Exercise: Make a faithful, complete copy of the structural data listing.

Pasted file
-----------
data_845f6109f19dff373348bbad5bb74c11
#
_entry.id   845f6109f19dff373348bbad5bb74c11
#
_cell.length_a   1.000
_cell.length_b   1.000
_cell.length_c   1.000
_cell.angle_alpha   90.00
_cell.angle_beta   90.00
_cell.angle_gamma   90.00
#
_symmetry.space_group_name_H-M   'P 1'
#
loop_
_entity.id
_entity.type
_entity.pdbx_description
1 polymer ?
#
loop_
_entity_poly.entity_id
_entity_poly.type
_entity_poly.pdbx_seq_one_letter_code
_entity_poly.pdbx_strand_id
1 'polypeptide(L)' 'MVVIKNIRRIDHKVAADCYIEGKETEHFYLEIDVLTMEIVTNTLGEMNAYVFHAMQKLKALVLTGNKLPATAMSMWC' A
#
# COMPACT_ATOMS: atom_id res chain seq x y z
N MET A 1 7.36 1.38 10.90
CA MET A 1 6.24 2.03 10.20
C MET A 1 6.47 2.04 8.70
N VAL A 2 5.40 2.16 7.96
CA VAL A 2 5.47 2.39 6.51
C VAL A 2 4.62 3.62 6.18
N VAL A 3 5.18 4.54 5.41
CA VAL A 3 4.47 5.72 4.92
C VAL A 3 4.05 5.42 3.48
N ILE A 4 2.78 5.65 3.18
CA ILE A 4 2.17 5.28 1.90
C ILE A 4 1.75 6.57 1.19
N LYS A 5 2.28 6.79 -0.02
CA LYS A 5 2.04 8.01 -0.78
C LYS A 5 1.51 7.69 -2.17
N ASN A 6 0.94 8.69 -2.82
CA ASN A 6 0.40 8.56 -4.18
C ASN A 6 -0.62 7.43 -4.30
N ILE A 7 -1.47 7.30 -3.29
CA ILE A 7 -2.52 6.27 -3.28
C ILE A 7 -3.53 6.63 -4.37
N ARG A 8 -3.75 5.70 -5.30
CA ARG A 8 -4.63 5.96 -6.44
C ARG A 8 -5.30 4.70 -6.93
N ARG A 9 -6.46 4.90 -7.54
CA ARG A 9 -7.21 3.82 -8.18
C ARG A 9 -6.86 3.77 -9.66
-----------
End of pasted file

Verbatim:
data_845f6109f19dff373348bbad5bb74c11
#
_entry.id   845f6109f19dff373348bbad5bb74c11
#
_cell.length_a   1.000
_cell.length_b   1.000
_cell.length_c   1.000
_cell.angle_alpha   90.00
_cell.angle_beta   90.00
_cell.angle_gamma   90.00
#
_symmetry.space_group_name_H-M   'P 1'
#
loop_
_entity.id
_entity.type
_entity.pdbx_description
1 polymer ?
#
loop_
_entity_poly.entity_id
_entity_poly.type
_entity_poly.pdbx_seq_one_letter_code
_entity_poly.pdbx_strand_id
1 'polypeptide(L)' 'MVVIKNIRRIDHKVAADCYIEGKETEHFYLEIDVLTMEIVTNTLGEMNAYVFHAMQKLKALVLTGNKLPATAMSMWC' A
#
# COMPACT_ATOMS: atom_id res chain seq x y z
N MET A 1 7.36 1.38 10.90
CA MET A 1 6.24 2.03 10.20
C MET A 1 6.47 2.04 8.70
N VAL A 2 5.40 2.16 7.96
CA VAL A 2 5.47 2.39 6.51
C VAL A 2 4.62 3.62 6.18
N VAL A 3 5.18 4.54 5.41
CA VAL A 3 4.47 5.72 4.92
C VAL A 3 4.05 5.42 3.48
N ILE A 4 2.78 5.65 3.18
CA ILE A 4 2.17 5.28 1.90
C ILE A 4 1.75 6.57 1.19
N LYS A 5 2.28 6.79 -0.02
CA LYS A 5 2.04 8.01 -0.78
C LYS A 5 1.51 7.69 -2.17
N ASN A 6 0.94 8.69 -2.82
CA ASN A 6 0.40 8.56 -4.18
C ASN A 6 -0.62 7.43 -4.30
N ILE A 7 -1.47 7.30 -3.29
CA ILE A 7 -2.52 6.27 -3.28
C ILE A 7 -3.53 6.63 -4.37
N ARG A 8 -3.75 5.70 -5.30
CA ARG A 8 -4.63 5.96 -6.44
C ARG A 8 -5.30 4.70 -6.93
N ARG A 9 -6.46 4.90 -7.54
CA ARG A 9 -7.21 3.82 -8.18
C ARG A 9 -6.86 3.77 -9.66